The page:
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'The start up scene in India is unbelievable'

June 17, 2016 09:00 IST

'Over the next 10 years we expect more than 100,000 new start ups to come up and create more than $500 billion in value and 3.5 million to be employed in these start ups.'
'And these are the start ups that will be solving India's problems.'

The best time to start-up is now!

TV Mohandas Pai, former chief financial officer and then head of HR and Infrastructure at Infosys, in his current avatar is a venture capitalist who handholds as well as invests in start ups.

Pai, a founder member of Gateway House, the Mumbai-based think-tank, spoke to Prasanna D Zore/Rediff.com on the sidelines of The Gateway of India Dialogue in Mumbai about the start up ecosystem, his ideas for job creation for India to reap the demographic dividend, and his former boss N R Narayana Murthy's second coming.

How exciting is the start up scene in India today?

The start up scene in India is very exciting and transformational. As of today we have more than 20,000 start ups who have created value of $80 billion and employed 350,000 people.

Only last year there were 5,000 start ups out of which 1,200 got funded and it is very important that we analyse this and create an ecosystem that will further encourage entrepreneurs.

Lot of people want to be entrepreneurs and, yes, many of them will fail as we proceed, but that is par for the course.

Every start up has two to three founders and we have now around 55,000 to 60,000 entrepreneurs in the start up community.

Over the next 10 years we expect more than 100,000 new start ups to come up and create more than $500 billion in value and 3.5 million to be employed in these start ups.

And these are the start ups that will be solving India's problems.

The IT services in the last 20 years solved the world's problems, but these start ups will solve domestic problems like supply chain management, education technology, medical technology, financial technology, and many other important areas.

It is hence very important that we allow the young people to realise their dreams to start companies and to struggle and create great companies.

I see good days ahead for the start up entrepreneurs and the government has taken many measure, the most important being the Start Up India policy.

That is helping people get recognition and sends a message to the country and parents that if your children want to start up on their own, let them go for it.

If they succeed, it's good and if they fail, it is still okay; they can go to the next start up.

Your failure is not a reflection of your capability; it is only a reflection of the market conditions and it is perfectly fine to fail.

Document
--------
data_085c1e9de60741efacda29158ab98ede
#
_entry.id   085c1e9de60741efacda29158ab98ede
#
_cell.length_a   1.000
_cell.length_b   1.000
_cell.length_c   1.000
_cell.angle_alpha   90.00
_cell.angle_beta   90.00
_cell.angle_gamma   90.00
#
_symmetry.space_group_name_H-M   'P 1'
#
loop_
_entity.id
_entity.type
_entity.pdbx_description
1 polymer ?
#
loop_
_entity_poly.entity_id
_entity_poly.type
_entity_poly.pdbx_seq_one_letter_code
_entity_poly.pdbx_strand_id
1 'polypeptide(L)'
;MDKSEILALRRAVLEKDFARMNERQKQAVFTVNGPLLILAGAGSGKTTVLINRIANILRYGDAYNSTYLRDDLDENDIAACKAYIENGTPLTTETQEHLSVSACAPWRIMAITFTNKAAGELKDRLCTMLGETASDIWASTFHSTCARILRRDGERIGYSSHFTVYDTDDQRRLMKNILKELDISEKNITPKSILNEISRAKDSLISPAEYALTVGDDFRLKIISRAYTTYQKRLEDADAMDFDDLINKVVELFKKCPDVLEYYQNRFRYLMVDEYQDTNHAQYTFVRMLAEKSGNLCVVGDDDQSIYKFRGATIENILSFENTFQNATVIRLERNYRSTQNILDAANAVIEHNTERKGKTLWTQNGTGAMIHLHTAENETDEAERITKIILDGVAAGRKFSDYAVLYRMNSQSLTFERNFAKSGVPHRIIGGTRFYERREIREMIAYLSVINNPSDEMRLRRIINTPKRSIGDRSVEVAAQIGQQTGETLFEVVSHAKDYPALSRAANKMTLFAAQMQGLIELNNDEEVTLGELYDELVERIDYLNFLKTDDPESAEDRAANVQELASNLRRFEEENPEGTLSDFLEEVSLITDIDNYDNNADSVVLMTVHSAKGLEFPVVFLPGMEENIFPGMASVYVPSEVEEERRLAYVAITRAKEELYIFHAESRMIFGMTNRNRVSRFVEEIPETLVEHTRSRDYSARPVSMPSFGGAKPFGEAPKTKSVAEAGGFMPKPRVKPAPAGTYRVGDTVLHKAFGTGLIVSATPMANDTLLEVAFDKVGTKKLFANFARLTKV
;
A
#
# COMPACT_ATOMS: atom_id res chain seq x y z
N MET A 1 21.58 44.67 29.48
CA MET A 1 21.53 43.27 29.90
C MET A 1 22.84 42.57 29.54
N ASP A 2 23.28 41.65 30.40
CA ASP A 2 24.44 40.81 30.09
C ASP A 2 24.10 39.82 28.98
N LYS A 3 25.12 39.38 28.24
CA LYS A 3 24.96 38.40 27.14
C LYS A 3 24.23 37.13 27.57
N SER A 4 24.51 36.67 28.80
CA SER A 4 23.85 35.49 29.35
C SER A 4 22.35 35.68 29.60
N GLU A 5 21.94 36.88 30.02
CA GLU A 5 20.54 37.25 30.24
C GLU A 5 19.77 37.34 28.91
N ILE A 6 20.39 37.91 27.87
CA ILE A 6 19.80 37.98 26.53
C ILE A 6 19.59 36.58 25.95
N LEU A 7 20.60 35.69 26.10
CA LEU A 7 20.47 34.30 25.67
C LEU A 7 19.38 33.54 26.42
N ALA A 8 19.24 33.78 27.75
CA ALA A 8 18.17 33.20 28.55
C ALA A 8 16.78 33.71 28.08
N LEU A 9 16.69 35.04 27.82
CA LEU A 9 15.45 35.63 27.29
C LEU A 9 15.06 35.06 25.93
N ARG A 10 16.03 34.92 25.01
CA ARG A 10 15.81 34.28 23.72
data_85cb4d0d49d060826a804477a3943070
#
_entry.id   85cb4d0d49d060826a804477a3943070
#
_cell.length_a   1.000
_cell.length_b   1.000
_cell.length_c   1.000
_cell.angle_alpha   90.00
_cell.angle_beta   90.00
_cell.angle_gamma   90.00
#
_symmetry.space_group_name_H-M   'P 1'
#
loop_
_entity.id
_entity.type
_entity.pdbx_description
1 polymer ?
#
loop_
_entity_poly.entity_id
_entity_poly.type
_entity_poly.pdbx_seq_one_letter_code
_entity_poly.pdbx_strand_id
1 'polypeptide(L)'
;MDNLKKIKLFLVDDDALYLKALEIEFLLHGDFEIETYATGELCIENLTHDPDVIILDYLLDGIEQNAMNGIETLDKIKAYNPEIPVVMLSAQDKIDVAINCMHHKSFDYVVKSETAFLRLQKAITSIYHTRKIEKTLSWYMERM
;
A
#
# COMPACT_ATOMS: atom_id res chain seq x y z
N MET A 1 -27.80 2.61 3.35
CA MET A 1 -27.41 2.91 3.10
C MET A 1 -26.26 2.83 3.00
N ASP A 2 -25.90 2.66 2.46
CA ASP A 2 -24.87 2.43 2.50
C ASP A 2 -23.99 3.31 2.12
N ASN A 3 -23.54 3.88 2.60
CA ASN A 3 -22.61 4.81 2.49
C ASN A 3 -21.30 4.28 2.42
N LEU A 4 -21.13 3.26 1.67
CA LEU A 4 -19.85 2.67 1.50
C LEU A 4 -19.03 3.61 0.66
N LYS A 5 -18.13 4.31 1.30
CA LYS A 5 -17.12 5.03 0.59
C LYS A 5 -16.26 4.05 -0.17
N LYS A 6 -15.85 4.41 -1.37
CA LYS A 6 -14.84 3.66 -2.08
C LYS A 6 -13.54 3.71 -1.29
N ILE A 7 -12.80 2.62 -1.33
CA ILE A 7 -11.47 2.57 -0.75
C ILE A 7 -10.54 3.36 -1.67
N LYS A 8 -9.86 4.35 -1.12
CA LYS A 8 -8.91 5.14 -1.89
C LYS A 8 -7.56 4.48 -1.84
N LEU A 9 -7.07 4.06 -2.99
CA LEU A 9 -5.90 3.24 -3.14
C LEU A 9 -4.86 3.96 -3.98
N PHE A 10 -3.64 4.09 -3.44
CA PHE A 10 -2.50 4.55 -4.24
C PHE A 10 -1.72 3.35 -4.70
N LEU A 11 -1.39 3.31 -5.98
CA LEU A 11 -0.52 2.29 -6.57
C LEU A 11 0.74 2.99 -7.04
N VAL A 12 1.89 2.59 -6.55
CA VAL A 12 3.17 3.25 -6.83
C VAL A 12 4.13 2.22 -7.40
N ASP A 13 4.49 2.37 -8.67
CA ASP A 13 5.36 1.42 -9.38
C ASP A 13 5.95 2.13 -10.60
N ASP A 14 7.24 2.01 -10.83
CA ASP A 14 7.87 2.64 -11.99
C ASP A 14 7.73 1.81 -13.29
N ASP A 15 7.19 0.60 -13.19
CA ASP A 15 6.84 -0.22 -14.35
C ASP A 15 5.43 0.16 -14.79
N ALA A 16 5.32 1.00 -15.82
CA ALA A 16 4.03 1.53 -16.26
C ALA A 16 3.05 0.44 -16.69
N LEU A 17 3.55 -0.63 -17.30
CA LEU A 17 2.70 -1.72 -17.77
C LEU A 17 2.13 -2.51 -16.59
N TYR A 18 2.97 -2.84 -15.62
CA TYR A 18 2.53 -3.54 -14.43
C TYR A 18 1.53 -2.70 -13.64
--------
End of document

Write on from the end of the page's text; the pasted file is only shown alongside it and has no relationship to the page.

I think we are in for very good times led by young entrepreneurs.

Could you talk about three start ups that are very disruptive ideas?

There are so many of them in India. I don't want to name just three start ups, four start ups, because I may be an investor in them, or, may be I am biased but it (creative disruption) is happening and now these need to scale up in a big way.

There are start ups that connect farmers to markets; there are start ups that are raising agricultural yield; there are start ups that connect handloom weavers and artisans to markets; there are start ups in deep technology trading platforms so that people can scale up; there are start ups in SaS (software as a service) which are creating global platforms out of India; there are women entrepreneur start ups that are doing cutting edge technology work; there are start ups in areas of travel and tourism and ticket booking; the start up scene in India is unbelievable.

Tell us about a few start ups that you are handholding or have invested in...

I like a start up in Bangalore where I am an investor called Licious because it is delivering fresh meat at 5 degree Celsius and enhancing the quality of the product in Bangalore. They are growing at a tremendous pace; I think they have got a very clear strategy and they have got some very unique food products.

My favourite is Byju's Classes. Byju is India's greatest ed-tech entrepreneur. In the last four years, it has got 125,000 people on its platform, adding 25,000 people every month and is created employment for 1,000 people and raised $75 million at a valuation of $350 million.

I invested in it when it was just a Rs 4 crore (Rs 40 million) company with a valuation of Rs 150 crore (Rs 1.5 billion).

My colleague Ranjan (Pai of Manipal Education & Medical Group with whom Mohandas Pai has an investment fund called Aarin Capital) found it and I asked him if he really wanted to invest in this company and he said he believed in this company. We took a leap of faith.

Byju is a natural genius. I haven't seen any person who can do math with such passion, energy and creativity.